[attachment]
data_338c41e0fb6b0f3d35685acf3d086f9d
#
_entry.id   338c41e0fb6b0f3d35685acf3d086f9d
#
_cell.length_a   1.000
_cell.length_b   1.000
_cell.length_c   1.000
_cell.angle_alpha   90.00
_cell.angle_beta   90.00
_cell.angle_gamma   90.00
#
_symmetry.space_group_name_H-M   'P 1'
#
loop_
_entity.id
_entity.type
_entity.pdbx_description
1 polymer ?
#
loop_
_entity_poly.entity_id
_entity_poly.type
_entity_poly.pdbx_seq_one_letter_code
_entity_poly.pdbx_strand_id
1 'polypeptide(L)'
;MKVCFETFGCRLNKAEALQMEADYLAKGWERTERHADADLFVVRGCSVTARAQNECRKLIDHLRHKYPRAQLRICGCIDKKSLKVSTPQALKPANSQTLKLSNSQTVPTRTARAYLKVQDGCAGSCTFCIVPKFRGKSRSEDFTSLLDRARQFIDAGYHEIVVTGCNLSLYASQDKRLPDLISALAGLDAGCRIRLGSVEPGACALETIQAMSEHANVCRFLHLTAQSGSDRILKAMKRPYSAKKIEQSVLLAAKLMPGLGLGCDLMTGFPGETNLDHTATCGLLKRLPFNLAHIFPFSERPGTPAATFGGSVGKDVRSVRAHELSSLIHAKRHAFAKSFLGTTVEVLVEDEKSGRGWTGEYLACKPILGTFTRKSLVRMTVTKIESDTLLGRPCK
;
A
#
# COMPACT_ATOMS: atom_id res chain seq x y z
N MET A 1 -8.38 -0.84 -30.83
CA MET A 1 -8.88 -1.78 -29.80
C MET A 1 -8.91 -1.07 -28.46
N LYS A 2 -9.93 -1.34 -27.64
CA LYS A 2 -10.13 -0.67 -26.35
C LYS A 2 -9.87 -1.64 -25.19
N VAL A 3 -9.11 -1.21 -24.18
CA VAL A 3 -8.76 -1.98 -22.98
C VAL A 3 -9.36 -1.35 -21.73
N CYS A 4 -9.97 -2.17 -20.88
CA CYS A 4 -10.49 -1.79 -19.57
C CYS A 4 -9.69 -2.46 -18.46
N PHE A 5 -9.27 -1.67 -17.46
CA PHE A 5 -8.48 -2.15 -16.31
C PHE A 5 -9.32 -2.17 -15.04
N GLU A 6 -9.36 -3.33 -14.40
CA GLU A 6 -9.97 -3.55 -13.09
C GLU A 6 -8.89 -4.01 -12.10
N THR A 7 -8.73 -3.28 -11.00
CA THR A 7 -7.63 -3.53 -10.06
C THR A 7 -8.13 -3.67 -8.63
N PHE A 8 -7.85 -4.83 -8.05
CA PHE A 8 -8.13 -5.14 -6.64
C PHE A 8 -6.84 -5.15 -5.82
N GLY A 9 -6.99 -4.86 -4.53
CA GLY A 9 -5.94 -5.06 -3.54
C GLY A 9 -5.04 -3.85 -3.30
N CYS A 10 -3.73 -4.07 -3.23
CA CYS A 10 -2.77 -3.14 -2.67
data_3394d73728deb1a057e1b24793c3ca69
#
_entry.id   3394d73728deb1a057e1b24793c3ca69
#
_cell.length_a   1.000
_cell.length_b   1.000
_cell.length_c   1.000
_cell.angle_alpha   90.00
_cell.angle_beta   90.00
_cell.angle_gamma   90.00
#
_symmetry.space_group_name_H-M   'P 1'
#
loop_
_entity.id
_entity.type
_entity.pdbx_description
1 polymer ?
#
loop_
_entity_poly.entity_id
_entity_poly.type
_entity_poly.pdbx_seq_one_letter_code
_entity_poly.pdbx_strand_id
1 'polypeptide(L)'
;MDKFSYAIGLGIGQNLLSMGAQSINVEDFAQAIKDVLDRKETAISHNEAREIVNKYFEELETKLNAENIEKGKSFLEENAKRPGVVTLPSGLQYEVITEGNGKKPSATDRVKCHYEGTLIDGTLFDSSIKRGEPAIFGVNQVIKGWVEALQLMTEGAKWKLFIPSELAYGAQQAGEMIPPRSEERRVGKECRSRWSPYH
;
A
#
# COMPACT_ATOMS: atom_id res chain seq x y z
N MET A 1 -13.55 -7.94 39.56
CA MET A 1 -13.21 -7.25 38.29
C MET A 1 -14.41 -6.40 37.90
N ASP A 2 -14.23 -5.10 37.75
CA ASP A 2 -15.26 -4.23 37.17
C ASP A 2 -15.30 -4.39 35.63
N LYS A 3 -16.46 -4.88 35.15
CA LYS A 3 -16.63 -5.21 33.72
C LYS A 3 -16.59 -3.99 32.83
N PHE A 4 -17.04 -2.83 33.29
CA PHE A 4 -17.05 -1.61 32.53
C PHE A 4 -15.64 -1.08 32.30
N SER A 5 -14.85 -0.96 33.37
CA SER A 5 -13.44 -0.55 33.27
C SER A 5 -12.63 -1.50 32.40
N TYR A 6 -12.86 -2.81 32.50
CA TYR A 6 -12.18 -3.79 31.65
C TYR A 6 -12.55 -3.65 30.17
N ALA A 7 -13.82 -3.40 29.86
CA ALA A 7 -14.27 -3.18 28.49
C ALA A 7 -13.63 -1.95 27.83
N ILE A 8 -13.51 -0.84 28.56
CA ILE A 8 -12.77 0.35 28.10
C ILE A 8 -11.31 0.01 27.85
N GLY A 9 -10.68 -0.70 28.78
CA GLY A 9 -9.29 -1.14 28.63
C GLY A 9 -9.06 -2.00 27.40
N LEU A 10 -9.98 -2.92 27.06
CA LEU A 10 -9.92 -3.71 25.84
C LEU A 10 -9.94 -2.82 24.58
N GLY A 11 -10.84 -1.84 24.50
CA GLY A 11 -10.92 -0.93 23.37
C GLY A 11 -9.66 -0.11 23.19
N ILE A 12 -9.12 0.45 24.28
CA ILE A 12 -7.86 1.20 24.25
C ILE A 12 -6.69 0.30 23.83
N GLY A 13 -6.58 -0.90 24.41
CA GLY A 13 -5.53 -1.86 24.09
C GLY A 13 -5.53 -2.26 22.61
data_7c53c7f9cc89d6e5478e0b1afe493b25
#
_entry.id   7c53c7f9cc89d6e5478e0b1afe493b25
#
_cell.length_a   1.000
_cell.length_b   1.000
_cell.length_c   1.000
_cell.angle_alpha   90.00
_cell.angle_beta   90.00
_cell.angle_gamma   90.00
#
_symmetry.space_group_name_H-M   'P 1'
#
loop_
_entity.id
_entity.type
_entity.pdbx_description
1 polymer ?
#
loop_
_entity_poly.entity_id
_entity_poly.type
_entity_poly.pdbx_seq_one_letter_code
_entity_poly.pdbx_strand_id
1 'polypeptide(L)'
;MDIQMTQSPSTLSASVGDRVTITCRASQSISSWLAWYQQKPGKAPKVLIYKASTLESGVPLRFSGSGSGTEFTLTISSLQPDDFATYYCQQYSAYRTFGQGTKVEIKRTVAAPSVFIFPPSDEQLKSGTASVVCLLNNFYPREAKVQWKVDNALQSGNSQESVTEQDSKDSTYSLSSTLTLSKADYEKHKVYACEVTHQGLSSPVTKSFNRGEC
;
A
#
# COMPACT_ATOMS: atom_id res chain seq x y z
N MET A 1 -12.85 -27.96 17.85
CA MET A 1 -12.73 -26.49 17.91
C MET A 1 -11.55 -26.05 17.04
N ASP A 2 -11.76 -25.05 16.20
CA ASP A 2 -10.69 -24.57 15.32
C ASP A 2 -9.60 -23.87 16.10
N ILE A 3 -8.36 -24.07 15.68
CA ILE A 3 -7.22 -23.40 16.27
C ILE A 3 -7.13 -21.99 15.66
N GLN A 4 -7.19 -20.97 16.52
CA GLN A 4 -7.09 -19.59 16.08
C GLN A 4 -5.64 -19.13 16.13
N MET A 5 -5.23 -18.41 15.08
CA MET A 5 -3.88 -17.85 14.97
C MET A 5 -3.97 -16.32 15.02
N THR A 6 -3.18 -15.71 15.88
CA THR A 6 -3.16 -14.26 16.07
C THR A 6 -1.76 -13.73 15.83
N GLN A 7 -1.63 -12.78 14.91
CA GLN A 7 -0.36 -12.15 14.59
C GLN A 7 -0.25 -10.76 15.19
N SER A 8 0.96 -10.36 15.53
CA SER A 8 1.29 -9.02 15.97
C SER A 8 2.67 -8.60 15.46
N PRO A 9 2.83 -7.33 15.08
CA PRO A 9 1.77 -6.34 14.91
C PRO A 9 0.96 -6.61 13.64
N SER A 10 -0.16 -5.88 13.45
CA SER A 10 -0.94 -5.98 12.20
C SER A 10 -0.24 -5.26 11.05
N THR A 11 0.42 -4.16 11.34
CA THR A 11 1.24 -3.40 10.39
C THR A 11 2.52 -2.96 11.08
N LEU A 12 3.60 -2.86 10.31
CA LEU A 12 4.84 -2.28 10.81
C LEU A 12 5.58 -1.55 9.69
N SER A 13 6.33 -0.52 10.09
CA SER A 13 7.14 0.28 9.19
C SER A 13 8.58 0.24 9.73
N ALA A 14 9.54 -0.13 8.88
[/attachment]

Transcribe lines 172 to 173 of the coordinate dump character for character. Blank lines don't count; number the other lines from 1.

CA MET A 5 -3.88 -17.85 14.97
C MET A 5 -3.97 -16.32 15.02